The US federal government has invoked a rarely used legal tool to try and quash a climate lawsuit brought by 21 young people.
After district court judge Ann Aiken last week stood by her decision that the youth lawsuit deserved a hearing, the Trump administration went over her head to the 9th circuit court of appeals on Friday to get the case dismissed.
The district court committed “multiple and clear errors of law,” according to the government petition. It called for immediate relief from the “staggering burden” of information demanded by the plaintiffs to inform proceedings.
Using its “mandamus [superior] powers”, the circuit court should overrule Aiken and “end this clearly improper attempt to have the judiciary decide important questions of energy and environmental policy to the exclusion of the elected branches of government,” the defendants argued.
Our Children’s Trust, an NGO working on behalf of the youth plaintiffs, countered that the judiciary has equal right to the executive to weigh in on any policy area.
A 2004 supreme court ruling described mandamus as a “drastic and extraordinary remedy” to be used in “only exceptional circumstances”.
In a statement, Our Children’s Trust quoted Douglas Kysar, a Yale law professor not directly involved in the litigation.
“For the Trump Justice Department to even seek a writ of mandamus in the current context is offensive to Judge Aiken, to the entire federal judiciary, and, indeed, to the rule of law itself,” said Kysar.
“The writ should not be granted and we should all question why the Trump administration’s lawyers are willing to try such a trick rather than forthrightly defend the case.”
At stake is the question of whether inadequate climate policy violates the constitutional rights of children and future generations.
Filed during Barack Obama’s presidency, the case has been inherited by Donald Trump’s justice department, which appointed former coal lobbyist Jeffrey Wood to the defence.
The plaintiffs are calling for a plan to bring carbon dioxide levels in the air back below 350 parts per million, a “safe” threshold breached three decades ago. That remedy would require sucking CO2 out of the atmosphere as well as steep cuts to greenhouse gas emissions.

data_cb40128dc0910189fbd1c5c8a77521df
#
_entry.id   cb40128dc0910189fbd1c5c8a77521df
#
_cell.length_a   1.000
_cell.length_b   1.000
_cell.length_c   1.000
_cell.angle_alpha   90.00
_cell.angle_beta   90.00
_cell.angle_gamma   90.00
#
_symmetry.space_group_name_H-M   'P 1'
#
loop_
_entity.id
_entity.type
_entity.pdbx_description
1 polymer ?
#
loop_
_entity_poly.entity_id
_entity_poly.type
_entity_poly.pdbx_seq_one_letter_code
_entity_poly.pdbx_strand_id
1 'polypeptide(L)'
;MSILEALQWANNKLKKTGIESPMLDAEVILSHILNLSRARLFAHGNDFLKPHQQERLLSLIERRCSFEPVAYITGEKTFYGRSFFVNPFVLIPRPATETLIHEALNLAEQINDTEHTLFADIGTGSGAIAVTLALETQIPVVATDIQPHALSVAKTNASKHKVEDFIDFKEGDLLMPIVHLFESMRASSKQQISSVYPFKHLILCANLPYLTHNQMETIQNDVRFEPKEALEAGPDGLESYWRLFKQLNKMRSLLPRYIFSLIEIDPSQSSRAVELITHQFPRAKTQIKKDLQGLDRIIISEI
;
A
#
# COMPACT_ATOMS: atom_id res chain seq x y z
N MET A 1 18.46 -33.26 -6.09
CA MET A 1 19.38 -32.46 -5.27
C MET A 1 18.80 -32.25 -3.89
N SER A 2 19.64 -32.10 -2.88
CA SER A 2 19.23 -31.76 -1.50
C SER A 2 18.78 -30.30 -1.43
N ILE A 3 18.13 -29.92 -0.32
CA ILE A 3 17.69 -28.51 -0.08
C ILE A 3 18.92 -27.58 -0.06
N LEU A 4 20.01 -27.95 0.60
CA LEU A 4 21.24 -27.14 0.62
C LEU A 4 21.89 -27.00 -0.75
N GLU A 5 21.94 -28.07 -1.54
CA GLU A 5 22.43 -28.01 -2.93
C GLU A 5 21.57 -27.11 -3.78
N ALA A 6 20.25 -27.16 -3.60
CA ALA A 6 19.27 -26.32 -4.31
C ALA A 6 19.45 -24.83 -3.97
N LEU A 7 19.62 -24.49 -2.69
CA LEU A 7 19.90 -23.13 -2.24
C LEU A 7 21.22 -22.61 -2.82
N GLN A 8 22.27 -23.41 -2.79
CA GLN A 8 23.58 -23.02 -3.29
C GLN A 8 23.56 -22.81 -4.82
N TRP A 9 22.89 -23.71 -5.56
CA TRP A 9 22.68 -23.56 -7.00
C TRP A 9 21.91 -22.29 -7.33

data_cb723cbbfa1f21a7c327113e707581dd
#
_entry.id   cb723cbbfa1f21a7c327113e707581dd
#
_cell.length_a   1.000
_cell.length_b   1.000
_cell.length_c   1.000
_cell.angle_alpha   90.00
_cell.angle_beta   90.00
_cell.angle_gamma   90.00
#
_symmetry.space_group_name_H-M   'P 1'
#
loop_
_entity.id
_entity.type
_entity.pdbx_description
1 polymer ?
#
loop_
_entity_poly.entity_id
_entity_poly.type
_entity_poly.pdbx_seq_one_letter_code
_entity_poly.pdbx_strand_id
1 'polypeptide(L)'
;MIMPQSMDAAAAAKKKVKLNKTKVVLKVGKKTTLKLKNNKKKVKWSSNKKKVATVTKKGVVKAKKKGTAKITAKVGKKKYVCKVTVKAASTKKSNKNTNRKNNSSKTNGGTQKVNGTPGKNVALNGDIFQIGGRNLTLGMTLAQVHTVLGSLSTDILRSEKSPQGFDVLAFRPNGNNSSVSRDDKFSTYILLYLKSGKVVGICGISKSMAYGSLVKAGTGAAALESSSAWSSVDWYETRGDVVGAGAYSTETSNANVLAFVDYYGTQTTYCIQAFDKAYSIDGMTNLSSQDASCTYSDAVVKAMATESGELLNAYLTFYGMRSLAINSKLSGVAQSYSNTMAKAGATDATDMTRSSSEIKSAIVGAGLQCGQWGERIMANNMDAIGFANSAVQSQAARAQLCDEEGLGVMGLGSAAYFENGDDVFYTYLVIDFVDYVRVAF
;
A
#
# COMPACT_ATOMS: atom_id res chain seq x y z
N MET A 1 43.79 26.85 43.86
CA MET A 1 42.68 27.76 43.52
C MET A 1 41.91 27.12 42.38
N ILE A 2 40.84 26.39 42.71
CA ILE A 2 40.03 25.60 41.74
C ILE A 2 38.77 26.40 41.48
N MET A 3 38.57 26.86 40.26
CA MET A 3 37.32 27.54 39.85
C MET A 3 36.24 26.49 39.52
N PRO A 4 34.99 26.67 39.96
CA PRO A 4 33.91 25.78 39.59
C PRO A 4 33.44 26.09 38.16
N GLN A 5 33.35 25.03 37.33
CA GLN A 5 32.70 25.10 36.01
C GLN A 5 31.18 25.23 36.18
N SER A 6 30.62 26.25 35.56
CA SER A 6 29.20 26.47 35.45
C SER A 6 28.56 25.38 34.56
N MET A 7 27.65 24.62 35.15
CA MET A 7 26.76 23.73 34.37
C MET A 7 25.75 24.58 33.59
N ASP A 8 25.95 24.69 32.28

Victoria Barrett, 18, of White Plains, New York, one of the youth plaintiffs, said: “The US Government is running from some of its youngest constituents, and all we’re asking for is a plan to preserve our future.”
If the Trump administration cannot get the case dismissed, it is due to go to trial later this year. A public case management conference will take place on Wednesday at the district court in Eugene, Oregon.
Julia Olson, co-lead counsel for the plaintiffs and executive director of Our Children’s Trust, said attempts to stall the court hearing showed the government’s weakness. “If the Trump administration was at all confident it could defend itself at trial, it would be preparing for trial,” she said.
As part of the discovery process, lawyers representing the youth have demanded government records including correspondence with the fossil fuel industry.
Three industry bodies – the American Petroleum Institute, National Association of Manufacturers and the American Fuel & and Petrochemical Manufacturers – intervened in the case to defend their interests, but are now seeking to back out.
“The Trump administration wouldn’t be scrambling to avoid facing us in trial if they were upholding their constitutional duty to protect us,” said Nathan Baring, a 17-year-old plaintiff from Fairbanks, Alaska.
“The public is waking up to the blatant collusion between business and governmental interests at the expense of the people, at the expense of our liberties.”